MC: We started the first night of the performance with the chant of One Voice and we ended on night ten also with One Voice. To me that was a symbolic act that felt important—we were of course multiple voices but during these moments we were acting as a collective body. 

The main intention with the selection of chants was to somehow amplify the urgencies of our times. I can give a specific example. On day six of the performance I woke up to read that in my home state of North Carolina, Keith Lamont Scott, a 43-year-old African-American man, was shot by a police officer. What other chant could we possibly have sent out into the world that night other than Black Lives Matter?

CE: The PULSE performance seemed like a real community effort, by inviting participants to help you shine the lights that translated each protest chant into morse code through the night sky. Could you share about this aspect of the work, and whether there is a connection for you between creating socially-engaged performance, and the socially-engaged nature of activism?

It was amazing to have over seventy people work with me throughout the ten days of PULSE. This included volunteers who helped me safely climb the Cinesphere, strangers and friends…there was a community of people that showed up to make the work happen. 

Gathering, discussing, organizing, implementing, coming together afterwards for a bit of processing. Art and activism do not have to be the same thing, sometimes they shouldn’t be, and at other times they are the perfect match. 

The way that the activist group ACT UP used performance has always had a profound impact on me. During the worst times of the AIDS epidemic, they fought from all angles—using performance, protest and even humor to demand change. And they forever changed the discussion, treatment, legal and medical rights of people with HIV/AIDS. How amazing.

CE: Speaking more generally about your practice, what direction has your work taken since creating PULSE? What’s lighting you up right now, or is there anything on the horizon you would like to tell us about?

MC: I think my work will always have activist roots at its core. Testing new mediums, while trying to figure out how to address difficult issues has led to some exciting projects recently. I’ve started drawing which to me makes sense with both my performance and photographic practice. It’s a way of mapping and connecting experiences, spaces and reflections in non-linear constellations which open for new potentials.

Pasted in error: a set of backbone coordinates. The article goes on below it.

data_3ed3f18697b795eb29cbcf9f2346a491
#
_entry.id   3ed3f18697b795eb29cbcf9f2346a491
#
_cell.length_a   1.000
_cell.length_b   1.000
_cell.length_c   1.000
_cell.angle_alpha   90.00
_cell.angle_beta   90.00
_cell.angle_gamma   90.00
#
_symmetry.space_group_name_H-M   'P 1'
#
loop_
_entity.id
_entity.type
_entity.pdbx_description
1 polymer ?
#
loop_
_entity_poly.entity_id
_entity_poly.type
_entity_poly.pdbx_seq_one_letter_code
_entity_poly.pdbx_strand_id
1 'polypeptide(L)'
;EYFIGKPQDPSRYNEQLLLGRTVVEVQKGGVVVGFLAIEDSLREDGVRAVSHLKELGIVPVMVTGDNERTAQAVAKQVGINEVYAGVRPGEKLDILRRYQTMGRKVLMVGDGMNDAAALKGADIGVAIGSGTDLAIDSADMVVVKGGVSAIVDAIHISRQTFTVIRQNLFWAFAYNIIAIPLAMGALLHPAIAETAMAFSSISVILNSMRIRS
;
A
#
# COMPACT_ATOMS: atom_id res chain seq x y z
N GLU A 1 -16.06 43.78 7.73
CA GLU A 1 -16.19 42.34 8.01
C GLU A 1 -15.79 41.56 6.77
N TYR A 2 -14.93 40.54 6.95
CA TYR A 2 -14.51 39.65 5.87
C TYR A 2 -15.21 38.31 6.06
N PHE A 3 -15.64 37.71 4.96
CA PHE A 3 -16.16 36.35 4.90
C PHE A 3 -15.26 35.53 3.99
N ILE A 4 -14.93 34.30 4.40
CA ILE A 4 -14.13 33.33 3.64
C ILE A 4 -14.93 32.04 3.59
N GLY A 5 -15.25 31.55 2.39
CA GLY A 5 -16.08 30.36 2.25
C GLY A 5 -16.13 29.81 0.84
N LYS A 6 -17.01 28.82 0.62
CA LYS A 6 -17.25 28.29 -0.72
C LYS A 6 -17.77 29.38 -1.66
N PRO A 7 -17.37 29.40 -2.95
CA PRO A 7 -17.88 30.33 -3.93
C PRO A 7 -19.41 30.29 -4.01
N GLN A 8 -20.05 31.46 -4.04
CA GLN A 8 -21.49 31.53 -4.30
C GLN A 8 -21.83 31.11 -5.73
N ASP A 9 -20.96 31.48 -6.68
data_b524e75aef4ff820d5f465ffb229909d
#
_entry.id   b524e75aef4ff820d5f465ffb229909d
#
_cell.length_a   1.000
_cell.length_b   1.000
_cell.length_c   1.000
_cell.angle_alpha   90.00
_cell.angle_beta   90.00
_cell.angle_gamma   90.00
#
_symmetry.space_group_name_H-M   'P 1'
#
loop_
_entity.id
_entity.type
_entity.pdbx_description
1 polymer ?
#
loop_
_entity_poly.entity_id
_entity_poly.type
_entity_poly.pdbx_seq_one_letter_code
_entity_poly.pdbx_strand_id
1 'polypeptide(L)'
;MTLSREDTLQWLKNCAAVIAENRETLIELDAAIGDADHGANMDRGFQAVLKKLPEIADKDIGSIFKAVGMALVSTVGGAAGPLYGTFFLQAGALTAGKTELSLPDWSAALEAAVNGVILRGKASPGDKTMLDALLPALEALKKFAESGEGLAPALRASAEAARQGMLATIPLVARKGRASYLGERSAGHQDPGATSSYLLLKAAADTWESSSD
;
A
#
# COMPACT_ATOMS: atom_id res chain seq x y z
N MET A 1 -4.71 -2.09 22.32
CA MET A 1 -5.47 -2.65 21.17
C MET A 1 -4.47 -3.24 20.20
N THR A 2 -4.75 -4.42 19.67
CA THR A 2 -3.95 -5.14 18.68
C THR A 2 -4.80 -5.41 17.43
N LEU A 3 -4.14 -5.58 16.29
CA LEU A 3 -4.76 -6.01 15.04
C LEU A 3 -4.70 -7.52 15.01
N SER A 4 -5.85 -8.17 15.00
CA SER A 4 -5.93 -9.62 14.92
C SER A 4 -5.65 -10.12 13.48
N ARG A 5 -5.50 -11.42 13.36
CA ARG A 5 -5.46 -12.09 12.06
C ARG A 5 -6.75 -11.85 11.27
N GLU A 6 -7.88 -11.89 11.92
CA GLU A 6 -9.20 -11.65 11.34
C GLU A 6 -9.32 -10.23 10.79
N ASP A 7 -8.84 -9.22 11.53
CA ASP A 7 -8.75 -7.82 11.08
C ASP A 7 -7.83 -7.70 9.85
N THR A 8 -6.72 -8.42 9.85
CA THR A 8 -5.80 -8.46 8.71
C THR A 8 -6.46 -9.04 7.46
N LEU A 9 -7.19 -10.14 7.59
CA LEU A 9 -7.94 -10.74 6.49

I just had the opportunity to work along with other artists and collaborators in a project called “E21: A DIFFERENT HORIZON ATLAS: COLLABORATIVELY MAPPING QUEER UTOPIAS”. I was invited by Jaimes Mayhew, an artist that I have admired for a long time, to visualize my own queer utopia. In collaboration with my queer family, the result was a large watercolor drawing that depicted a world on top of a slug—life slowed down—connected through the mycelium network. I guess it echoed a grief many of us are feeling for the ecological disasters of our planet, and the hope of learning through our quite queer natural world.

I also recently published a book with my partner, Louise Wolthers, called Things Change Anyway, which I’m really proud of. We have used photos from our almost twelve-year archive, drawings I’ve made and essays by Louise. It’s our reflection on experiences of non-binary gender affirmations, menopause, and aging, as well as non-human connectivity and queer kinship. We now look forward to expanding that work from its book form into other spaces, and have upcoming exhibitions in both Denmark and Sweden.

Find links below to watch the video Moving Bodies, and to see documentation from PULSE!


1. For more archival documentation from PULSE, check out the original event page, where MC posted updates of the daily climbs, chants, and community of volunteers. “FADO Presents Pulse by Mary Coble / Monomyths Stage 7 | Facebook,” https://www.facebook.com/events/1736402856621009/?active_tab=discussion.

2. Additional reading: Bryne McLaughlin, “When a Contemporary Ruin Becomes an Art Festival,” Canadian Art, https://canadianart.ca/reviews/when-a-contemporary-ruin-becomes-an-art-festival/.

3. Ontario Place has long been the target of redevelopment schemes by the city of Toronto, with the west island now slated to become a private spa. To learn more about this, or to get involved in the campaign against destroying and deforesting these public park lands, check out Ontario Place for All:
Website: www.ontarioplaceforall.com
Instagram: @ontarioplace4all